Former Davao City Mayor Sara Duterte went on a hiring spree in the last full year of her term as she signed up 11,000 temporary workers to six-month work contracts, including 110 consultants employed by her office without any proof to show that the personnel deserve their wages.
This was revealed in a Commission on Audit (COA) report on Davao City’s 2012 financial operations released earlier this month that showed that the Duterte administration could provide only a master list of the individuals hired, their fixed wages and positions and the funding source for their salaries but not official contracts or accomplishment reports about their actual service.
The former mayor said in a text message: “I can’t comment. I haven’t read the COA report.”
In the report, Duterte signed the job orders and contracts for 11,000 individuals in the first half of last year and 11,024 in the second half last year, spending more than P677 million in government funds for extra wages on what the COA described as redundant work which could be performed by regular employees.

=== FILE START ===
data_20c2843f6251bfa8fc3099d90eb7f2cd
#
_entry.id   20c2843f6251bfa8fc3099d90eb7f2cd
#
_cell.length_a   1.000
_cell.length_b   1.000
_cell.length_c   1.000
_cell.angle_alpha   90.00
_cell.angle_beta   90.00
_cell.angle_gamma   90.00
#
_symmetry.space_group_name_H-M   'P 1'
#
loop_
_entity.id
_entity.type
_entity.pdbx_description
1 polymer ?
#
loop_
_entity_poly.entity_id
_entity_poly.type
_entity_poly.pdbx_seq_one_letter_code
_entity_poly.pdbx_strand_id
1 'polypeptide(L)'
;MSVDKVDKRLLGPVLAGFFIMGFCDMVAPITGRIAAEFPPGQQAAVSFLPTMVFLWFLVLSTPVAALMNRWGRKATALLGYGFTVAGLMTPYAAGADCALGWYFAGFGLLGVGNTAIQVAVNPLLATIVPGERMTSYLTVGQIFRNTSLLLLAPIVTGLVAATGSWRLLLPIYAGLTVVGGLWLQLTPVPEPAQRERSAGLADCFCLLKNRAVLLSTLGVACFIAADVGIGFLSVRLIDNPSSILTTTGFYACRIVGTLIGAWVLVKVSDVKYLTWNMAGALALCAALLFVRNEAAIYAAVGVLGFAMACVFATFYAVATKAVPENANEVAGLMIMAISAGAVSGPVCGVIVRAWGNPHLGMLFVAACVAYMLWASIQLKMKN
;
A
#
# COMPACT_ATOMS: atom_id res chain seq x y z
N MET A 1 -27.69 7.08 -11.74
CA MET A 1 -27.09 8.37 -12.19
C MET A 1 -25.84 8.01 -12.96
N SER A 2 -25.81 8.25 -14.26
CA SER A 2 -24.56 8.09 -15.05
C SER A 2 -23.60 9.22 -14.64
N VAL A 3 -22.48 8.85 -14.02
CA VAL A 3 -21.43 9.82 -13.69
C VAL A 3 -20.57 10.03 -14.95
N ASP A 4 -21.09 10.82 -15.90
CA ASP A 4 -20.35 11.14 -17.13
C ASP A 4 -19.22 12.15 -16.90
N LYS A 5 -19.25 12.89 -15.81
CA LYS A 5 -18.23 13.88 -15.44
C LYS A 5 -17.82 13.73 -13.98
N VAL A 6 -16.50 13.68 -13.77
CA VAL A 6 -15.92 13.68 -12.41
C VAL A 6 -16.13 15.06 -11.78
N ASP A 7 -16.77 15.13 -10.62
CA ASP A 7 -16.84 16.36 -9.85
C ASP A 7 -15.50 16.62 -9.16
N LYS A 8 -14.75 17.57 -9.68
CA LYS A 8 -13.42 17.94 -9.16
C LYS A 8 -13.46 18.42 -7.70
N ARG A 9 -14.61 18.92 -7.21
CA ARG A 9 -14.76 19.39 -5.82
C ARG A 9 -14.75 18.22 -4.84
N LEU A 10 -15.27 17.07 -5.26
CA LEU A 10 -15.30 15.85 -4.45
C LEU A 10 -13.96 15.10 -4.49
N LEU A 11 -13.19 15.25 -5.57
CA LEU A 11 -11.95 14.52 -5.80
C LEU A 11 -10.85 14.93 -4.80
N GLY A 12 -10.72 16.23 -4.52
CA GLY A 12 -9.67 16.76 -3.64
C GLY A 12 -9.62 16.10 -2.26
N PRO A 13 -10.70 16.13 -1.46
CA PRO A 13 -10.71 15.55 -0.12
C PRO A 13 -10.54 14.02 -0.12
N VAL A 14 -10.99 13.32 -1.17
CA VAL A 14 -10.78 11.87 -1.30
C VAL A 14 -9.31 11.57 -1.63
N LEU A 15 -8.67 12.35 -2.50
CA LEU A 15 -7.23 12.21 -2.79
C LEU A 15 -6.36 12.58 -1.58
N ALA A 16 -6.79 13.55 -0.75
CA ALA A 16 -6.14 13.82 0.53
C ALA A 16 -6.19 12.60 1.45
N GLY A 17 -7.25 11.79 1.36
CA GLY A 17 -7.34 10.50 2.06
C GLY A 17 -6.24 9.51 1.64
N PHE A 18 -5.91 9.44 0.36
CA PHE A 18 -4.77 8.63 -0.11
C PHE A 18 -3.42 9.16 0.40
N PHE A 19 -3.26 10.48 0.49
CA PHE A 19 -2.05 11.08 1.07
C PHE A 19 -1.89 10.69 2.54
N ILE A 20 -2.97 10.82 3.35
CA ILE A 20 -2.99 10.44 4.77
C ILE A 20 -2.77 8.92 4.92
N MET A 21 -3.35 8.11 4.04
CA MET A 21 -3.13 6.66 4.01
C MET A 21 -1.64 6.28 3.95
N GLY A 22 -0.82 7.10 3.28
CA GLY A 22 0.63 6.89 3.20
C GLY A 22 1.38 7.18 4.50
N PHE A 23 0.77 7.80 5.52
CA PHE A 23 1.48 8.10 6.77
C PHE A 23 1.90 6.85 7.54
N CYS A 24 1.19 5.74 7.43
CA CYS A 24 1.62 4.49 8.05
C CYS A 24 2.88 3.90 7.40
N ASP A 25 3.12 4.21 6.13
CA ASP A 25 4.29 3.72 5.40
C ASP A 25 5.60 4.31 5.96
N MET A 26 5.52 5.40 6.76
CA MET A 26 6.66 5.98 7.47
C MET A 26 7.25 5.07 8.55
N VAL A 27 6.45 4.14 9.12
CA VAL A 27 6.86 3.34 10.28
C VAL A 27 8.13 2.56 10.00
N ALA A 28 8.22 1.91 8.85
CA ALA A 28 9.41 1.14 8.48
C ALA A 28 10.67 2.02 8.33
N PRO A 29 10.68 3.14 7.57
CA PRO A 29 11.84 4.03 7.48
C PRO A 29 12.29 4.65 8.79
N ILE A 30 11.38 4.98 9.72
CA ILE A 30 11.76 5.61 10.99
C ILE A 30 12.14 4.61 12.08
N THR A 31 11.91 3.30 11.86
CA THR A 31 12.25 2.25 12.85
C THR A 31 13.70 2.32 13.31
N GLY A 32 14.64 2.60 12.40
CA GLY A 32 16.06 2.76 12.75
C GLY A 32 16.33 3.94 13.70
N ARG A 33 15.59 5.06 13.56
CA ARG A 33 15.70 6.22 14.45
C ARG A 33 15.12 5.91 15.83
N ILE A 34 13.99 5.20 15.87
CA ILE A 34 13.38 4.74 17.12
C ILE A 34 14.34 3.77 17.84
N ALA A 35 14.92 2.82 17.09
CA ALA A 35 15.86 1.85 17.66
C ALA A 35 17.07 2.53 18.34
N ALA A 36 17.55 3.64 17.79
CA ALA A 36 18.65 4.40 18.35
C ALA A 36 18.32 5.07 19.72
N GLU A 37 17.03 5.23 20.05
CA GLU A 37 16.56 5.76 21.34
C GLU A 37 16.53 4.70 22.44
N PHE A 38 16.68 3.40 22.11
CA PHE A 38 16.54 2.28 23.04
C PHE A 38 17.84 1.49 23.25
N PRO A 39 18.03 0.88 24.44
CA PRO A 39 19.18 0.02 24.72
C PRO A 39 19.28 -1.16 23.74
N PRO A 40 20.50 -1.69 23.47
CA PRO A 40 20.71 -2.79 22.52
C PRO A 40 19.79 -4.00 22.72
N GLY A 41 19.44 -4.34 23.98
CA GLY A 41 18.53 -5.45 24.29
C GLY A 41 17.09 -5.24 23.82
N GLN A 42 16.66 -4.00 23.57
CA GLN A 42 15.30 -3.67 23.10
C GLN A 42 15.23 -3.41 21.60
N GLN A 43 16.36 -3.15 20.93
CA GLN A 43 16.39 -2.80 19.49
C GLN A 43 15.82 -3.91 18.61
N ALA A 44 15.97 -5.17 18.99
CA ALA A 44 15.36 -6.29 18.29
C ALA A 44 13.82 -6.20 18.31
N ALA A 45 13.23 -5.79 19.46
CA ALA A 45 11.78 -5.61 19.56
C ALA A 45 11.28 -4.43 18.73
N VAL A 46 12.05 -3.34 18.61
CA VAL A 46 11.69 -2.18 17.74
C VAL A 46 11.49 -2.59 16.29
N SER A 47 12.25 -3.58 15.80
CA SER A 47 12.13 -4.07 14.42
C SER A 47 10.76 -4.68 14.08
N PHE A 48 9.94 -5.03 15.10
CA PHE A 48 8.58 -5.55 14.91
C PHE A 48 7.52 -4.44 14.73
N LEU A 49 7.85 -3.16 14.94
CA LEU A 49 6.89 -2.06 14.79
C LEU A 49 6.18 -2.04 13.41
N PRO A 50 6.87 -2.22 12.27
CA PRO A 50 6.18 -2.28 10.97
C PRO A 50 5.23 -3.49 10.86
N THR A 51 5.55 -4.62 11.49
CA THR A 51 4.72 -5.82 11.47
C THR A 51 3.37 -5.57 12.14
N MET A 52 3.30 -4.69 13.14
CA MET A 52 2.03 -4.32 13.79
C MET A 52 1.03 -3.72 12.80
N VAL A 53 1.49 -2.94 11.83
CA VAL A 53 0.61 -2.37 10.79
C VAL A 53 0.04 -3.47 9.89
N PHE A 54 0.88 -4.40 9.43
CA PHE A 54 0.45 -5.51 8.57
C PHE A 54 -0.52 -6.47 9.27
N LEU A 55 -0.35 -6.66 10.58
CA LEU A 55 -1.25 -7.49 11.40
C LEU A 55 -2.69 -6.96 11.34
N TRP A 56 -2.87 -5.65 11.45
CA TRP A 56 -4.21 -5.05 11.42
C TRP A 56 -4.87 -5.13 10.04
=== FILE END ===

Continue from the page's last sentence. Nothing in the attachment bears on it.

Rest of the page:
Without any monitoring report to work on, the COA conducted a sample audit of the casuals supposedly working in Duterte’s office and the Barangay Community and Cultural Affairs Division.
The COA said only 59 of the 275 casuals deployed to Duterte’s office were present (management claimed the rest were out on field work but it did not show any pass slips as proof); none of the 82 barangay auxiliary workers and community volunteers showed up during the validation process (they were said to be working in other barangays but management could not give any deployment plan); and not one of the casuals surveyed was required to submit an accomplishment report which should have served as the basis for their wages.
“The principle of equal work for equal pay is not operational as accountability of hired personnel in terms of producing outputs in return for their wages was not given emphasis or consideration,” the COA said.
“The nonsubmission of accomplishment reports creates doubts as to whether or not funds were used judiciously and conscionably with due regard against waste through improper disposition,” it said.
The city hall human resources management claimed that the heads of each department were monitoring the attendance of the casuals but the COA was adamant that without an accomplishment report, there was no saying that hiring 11,000 people was necessary and advantageous to the government.
Aside from tightening its monitoring, the COA urged the city hall to conduct a comprehensive review of the city’s hiring policy, “with due regard to the actual needs of the office and the availability or nonavailability of such kind of services among the regular employees.”